Saturday, December 31, 2011

Samsung IEDM 2011 Paper

Eric Fossum put his Samsung IEDM 2011 paper on-line:

"A 192×108 pixel ToF-3D image sensor with single-tap concentric-gate demodulation pixels in 0.13 μm technology"
T.Y. Lee, Y.J. Lee, D.K. Min, S.H. Lee, W.H. Kim, S.H. Kim, J.K. Jung, I. Ovsiannikov,
Y.G. Jin, Y.D. Park, E.R. Fossum, and C.H. Chung

"A 3D-ToF FSI image sensor using novel concentric photogate [CG] pixels with single-tap operation is described. Through the use of CG structure, we are able to achieve high DC at larger pixel pitches. The new CG pixel structure substantially improves DC [demodulation contrast] to 53% at 20MHz at 28 μm pixel pitch. Recent initial results from a backside-illuminated (BSI) implementation of the same sensor show further improved performance and will be reported elsewhere."

13 comments:

  1. When is (mass market) VGA+ ToF coming? Fingers are usually further away than 1m..

    ReplyDelete
  2. What is the LED optical power used in the test?

    ReplyDelete
  3. Mass market? Your guess is as good as mine. One could say Kinect is a mass market device so competing with that technology could happen before long.

    Do you usually sit more than 1.5 meters from your display? and how close are your hands?

    Only information in the paper was approved for release but optical power is quite similar to other TOF devices reported, perhaps a little less due to improved QE and DC. Like with all imaging, the more photons the better up to full well (e.g. unless it is unmodulated sunlight!) Optical power requirements are a major disadvantage of active light ranging sensors for mobile applications...but not so bad for outlet power applications.

    ReplyDelete
  4. Hi Eric,
    I do if the display is a TV. Or if gesturing at my laptop or phone for a presentation.
    Kinect is purportedly VGA, but trying to extract fine detail from the raw data will remind you more of QCIF. Still impressive for the price.

    ReplyDelete
  5. There is a teaser of some other Samsung work that will be reported at ISSCC in Feb 2012 regarding a 480x360 TOF sensor embedded in a 2 Mpixel (1.5 after TOF pixels) color sensor shown on page 51 of my slides referenced a few days ago in this blog.

    ReplyDelete
  6. That reminds me. Before I consider doing some experiments at Dartmouth, does anyone know anything about the "X-Y resolution of depth" of the human vision system? That is, consider an RGBZ sensor. We know that the HVS response for red and blue is far worse for X-Y resolution than for green. But, what about depth? How many Z pixels do we need to embed in an RGBZ sensor to achieve "being there" performance as far as depth goes (after ISP of course so that segmentation is already performed). So far I have not found much on depth perception in humans, and we are still good at judging depth even with one eye closed.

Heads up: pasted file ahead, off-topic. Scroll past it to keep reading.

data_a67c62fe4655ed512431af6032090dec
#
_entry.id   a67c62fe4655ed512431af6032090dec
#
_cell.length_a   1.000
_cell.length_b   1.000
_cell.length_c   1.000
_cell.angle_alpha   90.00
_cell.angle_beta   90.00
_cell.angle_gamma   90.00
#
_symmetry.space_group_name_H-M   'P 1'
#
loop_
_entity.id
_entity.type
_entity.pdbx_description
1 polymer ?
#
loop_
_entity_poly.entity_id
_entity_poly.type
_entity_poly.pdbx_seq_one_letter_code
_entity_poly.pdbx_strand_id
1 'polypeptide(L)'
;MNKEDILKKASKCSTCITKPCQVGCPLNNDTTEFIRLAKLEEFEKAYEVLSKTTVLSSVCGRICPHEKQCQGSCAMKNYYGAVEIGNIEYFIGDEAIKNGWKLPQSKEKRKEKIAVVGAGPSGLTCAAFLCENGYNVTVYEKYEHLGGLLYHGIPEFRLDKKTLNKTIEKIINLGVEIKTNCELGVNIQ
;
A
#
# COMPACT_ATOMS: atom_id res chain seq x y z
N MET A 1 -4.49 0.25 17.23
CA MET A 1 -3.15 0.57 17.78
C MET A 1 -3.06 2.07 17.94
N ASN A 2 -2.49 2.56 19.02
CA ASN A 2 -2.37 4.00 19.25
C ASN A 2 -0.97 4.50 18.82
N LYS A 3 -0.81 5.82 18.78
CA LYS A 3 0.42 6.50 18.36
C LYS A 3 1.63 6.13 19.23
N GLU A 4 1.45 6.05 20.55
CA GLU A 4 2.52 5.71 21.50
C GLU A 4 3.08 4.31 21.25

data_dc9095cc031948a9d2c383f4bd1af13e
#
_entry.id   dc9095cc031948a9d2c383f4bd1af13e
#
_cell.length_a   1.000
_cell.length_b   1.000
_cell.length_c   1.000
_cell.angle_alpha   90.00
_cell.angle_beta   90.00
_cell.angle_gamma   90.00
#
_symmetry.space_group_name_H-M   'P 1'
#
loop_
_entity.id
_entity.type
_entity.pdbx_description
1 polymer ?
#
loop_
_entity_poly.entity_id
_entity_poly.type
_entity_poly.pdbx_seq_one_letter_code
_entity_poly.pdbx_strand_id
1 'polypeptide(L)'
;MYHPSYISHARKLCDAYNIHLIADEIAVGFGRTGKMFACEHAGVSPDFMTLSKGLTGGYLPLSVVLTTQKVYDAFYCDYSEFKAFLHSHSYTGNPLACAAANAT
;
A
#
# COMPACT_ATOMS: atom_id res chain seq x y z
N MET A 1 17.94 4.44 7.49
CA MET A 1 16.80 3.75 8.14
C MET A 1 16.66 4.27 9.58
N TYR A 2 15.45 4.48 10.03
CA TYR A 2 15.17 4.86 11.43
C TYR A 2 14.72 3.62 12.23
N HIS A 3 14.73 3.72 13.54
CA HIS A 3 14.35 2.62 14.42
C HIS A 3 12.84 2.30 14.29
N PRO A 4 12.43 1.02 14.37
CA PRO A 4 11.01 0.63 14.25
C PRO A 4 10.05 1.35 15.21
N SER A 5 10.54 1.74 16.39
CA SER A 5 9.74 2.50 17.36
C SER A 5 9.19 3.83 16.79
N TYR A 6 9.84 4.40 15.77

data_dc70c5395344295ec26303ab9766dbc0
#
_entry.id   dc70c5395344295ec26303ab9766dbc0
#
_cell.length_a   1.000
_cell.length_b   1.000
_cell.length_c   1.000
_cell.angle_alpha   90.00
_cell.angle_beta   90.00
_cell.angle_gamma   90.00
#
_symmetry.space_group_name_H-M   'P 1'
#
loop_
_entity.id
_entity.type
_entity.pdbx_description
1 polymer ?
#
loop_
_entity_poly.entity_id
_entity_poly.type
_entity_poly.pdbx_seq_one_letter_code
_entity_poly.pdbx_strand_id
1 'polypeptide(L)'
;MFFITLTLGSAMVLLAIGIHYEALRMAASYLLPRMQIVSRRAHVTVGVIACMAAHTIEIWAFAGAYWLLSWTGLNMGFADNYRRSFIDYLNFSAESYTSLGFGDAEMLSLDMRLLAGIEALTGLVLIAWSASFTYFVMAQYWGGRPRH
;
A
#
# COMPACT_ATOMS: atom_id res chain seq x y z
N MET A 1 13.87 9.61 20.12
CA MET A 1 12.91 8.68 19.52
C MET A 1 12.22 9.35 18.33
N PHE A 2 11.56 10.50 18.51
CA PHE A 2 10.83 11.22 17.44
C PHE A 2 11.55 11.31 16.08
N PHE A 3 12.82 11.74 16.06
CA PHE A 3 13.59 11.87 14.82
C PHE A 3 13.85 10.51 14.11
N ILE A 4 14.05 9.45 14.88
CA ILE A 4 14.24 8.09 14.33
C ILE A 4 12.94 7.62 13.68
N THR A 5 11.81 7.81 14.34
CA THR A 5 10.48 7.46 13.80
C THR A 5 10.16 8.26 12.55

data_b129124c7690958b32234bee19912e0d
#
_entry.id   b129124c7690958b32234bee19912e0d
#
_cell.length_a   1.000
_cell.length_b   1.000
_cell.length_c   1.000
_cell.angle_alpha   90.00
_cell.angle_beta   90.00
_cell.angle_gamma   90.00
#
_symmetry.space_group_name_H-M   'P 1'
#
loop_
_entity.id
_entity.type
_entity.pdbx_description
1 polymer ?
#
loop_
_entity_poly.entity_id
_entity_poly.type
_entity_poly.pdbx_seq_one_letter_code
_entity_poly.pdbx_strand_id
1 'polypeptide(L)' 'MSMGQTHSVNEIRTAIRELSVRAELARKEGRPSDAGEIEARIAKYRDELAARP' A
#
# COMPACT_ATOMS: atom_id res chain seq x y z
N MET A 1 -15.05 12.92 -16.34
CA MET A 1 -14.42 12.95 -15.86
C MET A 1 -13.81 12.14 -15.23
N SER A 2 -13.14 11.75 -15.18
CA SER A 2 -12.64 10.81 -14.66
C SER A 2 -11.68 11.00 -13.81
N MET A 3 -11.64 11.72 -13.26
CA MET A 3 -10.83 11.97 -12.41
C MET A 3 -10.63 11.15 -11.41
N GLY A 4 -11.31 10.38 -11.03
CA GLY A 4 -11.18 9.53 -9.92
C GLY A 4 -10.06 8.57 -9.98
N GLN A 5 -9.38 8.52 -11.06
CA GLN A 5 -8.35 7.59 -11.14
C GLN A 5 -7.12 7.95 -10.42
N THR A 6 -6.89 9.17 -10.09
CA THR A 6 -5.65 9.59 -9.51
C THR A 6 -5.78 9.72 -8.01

ReplyDelete
  7. Eric, I do not have the answer on depth resolution, but regarding "we are still good at judging depth even with one eye closed": when trying to play volleyball and tennis with one eye closed, my abilities to intercept balls degrade significantly. My be just personal experience though.

    ReplyDelete
  8. Sure, of course depth perception with one eye is not so good, but the brain plays an important part in extracting depth information from visual field motion and other knowledge-based clues.

    ReplyDelete
  9. Huamn depth perception is mainly subjective. Beyond certain distance, it's hard to give an objective depth appreciation. This is determined by the triangulation of which the precision decreases quadatrically with distance. There were a lot of discussion on the order between shape and depth perception, the most known example is the random dot stereogram. If you can segment correctly the objects, then you can create a vivid 3D sensation by using a few distances such as the theater decoration. But by direct distance measurement, that will be much more difficult. It's hard to create a HD 3D scene by using a 198x108-pixel depth map. For some gesture controls, it's OK.

    -yang ni

    ReplyDelete
  10. image designer who needs a new challengeJanuary 1, 2012 at 5:40 PM

    The upcoming necessity of a standard of comparison between depth sensors is evident. The question of needed depth resolution must be answered more general, independent of chosen technology. As far as I know there are some discussions on research level but without useful outcome for industry (e.g. application development).
    With global models and an accepted standard it will be evident that for example structure light sensors will need more resolution than TOF to serve the same usable depth information. Furthermore an evolved sensor systems like human eye with brain based image data processing uses in some way stereo vision but also depth calculation of the different spatial frequencies in a image sequence like compound eyes. A benchmark of different technologies claims an accepted standard.

    ReplyDelete
  11. The vision is task oriented system. It's hard to put a universal standard for such particular performance. Can you make out an universal criterion for fly's eye and human's eye ?

    -yang ni

    ReplyDelete
  12. Here are some relevant patent documents. The first one is the most relevant.
    US 2010/0039546
    US 2011/0049590
    US 2008/0258187
    US 2004/0245433
    US 7977717
    JP 2011-49446

    ReplyDelete
  13. The first is sort of relevant. You need to read the patent to understand what it teaches. It is not the same even though if you just quickly look at the pictures you might think it is. Actually the Microsoft device is similar to a device presented at IISW last June by a Japanese group, as I mentioned after their talk.

    ReplyDelete

All comments are moderated to avoid spam.